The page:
Norm Macdonald’s a greatly loved comedian in the US and deservedly so as his dry, laconic sense of humour has been responsible for a great deal of gloriously funny moments. He’s never quite transferred to tv successfully though, with The Norm Show only lasting three seasons and A Minute With Stan Hooper being cancelled after just thirteen episodes. Both of these shows were network comedies though and neutered his voice a little, which is probably why they weren’t wildly successful, whereas this pilot was for Comedy Central and captures the Norm we know and love far more effectively.
Co-written by Norm, Bruce McCulloch (from The Kids In The Hall) and Charlie Bonomo (who contributed to The Wayans Bros. sketch show, but this was his last credit), it’s a sketch show with links filmed in a studio. It has a great beginning where Norm’s giving a press conference and apologising for being mediocre, before he takes out a gun and shoots himself. It’s heavily ironic given he’s just said “Call me old fashioned but I do not believe that you have to shock people to get a laugh”, but then he turns up in Heaven and is overjoyed when he’s met by his Uncle Joe (Max Wright, who sadly passed away recently) and his Grandmother, but they insist he return to Earth to be in a comedy show, and despite Norm not wanting to he has no choice. It’s an opening that certainly caught my attention and it had lots of funny lines, and which suggested the rest of the show would be good too.
The following two sketches delivered on this promise as well, with the first explaining why when Muslims die they’re given seventy two virgins as a reward. Such a concept could have been quite unpleasant and offensive but thankfully Norm and co avoid entering such territory by making the whole thing silly instead, with Norm portraying a terrorist who misunderstands what martyrdom is, believing that he’ll be able to “live to a ripe old age enjoying his martyrdom”. So fellow terrorist Rob Schneider sets him straight but when Norm isn’t overjoyed by the concept of death Schneider suggests that if he were to die he’d get to have sex with twenty five women. That’s not enough for Norm however, so bartering ensues in what’s a pleasingly daft sketch which has a great payoff.
The following sketch is a very likeable one too as Norm and his wife (played here by Stan Against Evil actress Janet Varney) celebrate his birthday, and his wife tells him that she’s going to give him the present that he’s always wanted – a threesome. She’s got her best friend on hand to join in, but Norm explains that what a threesome is at all, as in fact “A threesome is me and two other guys”, and that it’s “Not gay guys…I just want two average ordinary joe’s like me to have hot, filthy sex with”. The whole thing is played out in an innocent manner, and the absurdity of the situation along with Norm’s attempts at naivety generates a lot of laughs.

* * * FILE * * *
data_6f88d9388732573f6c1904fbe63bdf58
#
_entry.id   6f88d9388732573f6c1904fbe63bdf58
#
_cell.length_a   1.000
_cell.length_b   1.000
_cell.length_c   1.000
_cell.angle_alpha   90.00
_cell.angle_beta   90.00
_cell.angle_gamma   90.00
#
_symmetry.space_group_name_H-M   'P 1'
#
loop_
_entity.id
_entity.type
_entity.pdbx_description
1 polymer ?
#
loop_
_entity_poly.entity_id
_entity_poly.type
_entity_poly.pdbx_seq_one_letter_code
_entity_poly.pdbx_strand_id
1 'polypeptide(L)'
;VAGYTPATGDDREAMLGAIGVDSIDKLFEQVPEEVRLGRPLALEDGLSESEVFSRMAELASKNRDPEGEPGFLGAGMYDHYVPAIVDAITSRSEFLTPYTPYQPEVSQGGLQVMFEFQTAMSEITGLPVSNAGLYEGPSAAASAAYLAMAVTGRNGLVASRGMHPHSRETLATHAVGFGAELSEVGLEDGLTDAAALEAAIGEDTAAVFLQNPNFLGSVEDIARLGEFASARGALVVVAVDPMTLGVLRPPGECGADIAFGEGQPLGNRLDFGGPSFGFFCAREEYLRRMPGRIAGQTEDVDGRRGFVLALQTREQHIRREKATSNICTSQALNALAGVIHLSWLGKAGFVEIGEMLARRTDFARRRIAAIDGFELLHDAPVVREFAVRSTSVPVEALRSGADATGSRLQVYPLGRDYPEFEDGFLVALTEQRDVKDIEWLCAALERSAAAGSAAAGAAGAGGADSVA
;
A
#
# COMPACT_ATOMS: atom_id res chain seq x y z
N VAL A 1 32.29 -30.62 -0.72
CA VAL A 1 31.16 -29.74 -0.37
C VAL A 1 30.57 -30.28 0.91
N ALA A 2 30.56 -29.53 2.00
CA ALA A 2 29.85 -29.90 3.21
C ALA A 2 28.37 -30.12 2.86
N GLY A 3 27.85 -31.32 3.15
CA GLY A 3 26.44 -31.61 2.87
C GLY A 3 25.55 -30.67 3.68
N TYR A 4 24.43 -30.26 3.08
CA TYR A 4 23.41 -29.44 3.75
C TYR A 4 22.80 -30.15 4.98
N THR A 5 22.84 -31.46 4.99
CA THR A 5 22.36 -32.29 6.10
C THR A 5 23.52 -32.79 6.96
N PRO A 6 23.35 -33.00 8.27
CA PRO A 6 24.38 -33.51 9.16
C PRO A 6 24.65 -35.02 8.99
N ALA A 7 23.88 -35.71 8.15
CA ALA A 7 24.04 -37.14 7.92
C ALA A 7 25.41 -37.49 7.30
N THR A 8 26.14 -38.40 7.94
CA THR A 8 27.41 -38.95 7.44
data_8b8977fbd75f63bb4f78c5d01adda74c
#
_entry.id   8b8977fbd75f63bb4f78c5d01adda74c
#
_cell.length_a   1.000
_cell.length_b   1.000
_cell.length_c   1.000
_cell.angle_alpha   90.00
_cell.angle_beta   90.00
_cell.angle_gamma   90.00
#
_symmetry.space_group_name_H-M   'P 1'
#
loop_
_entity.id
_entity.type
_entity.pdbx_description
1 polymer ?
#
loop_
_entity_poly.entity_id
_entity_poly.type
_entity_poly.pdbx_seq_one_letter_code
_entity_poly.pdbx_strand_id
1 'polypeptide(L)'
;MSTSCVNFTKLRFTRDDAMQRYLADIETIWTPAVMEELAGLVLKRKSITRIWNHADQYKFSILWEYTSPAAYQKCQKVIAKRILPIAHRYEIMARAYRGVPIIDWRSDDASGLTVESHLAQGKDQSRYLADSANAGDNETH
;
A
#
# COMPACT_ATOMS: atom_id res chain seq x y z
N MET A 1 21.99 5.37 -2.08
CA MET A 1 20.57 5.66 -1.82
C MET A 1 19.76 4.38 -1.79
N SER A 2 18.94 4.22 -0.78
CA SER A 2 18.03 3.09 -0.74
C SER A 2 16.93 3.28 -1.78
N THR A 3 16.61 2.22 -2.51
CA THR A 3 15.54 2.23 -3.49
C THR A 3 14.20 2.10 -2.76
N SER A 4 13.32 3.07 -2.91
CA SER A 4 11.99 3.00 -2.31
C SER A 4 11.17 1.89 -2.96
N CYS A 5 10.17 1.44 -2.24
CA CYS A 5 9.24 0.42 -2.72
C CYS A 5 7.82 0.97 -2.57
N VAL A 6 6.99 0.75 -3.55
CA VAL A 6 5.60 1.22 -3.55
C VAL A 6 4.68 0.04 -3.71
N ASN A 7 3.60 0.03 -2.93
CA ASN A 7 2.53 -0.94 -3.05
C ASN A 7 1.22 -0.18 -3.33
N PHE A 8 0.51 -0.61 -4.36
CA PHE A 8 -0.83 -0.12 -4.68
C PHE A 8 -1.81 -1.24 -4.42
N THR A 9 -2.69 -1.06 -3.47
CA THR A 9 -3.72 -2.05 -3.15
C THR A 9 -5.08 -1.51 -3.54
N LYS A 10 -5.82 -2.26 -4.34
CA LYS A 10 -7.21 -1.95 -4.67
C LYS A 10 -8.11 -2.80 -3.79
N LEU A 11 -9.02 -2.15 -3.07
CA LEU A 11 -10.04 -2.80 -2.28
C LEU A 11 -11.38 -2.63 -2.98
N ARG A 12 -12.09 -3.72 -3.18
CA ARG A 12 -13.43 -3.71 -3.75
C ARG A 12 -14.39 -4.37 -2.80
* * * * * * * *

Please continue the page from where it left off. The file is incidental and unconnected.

Unfortunately the third sketch isn’t that great, where a woman is discussing with a doctor how her husband is suffering from burns over ninety-eight percent of his body after she set him on fire due to his being physically abusive. Norm plays said burns victim and the joke is that he’s still an absolute bastard, muttering things like “You just fucked with the wrong guy, bitch” and “Your arse is grass, whore” but the concept is weak and slightly unpleasant, it’s not exactly making fun of the victim of abuse but the joke is a thin one and not developed in any interesting manner.
It then comes to an end with a spoof of the topical news show Sixty Minutes, where Norm explains how they couldn’t get Andy Rooney on the show “So you have the next best thing, me in some heavy prosthetic make up”. Perhaps if you’re a fan of Sixty Minutes it might partially work as Norm impersonates Rooney and brags about his Peyote addiction, but there’s also a really dodgy joke where he talks about putting roofies in the show’s correspondent Lesley Stahl’s drink and how “The next day she remembered none of it so it was all just harmless fun really”, which really hasn’t aged well given the revelations about Bill Cosby and the #MeToo era that we live in. Then there’s one final bland peyote related gag about him looking over at Morley Safer’s head and it being forty feet wide and it cuts back to the studio, with Norm thanking people for coming and the credits roll.
Despite the latter two sketches it’s a disappointment that this wasn’t given a full series, the first three segments are really strong and packed with great gags, and the show gives Norm a chance to do the kind of comedy that his mainstream series didn’t allow him to do. Norm might not be the best comic actor in the world (which is a polite way of saying he’s a bit naff) but he does have a lot of charm and so is able to carry off the roles, and if he’d continued to get decent co-stars like he did here the series could have been a huge amount of fun. Alas it wasn’t to be, but given that Norm is still pretty damn popular perhaps he’ll be given another shot at sketch comedy in the near future, and if he was on the strength of this I’d definitely watch it.
You can watch the pilot on youtube here.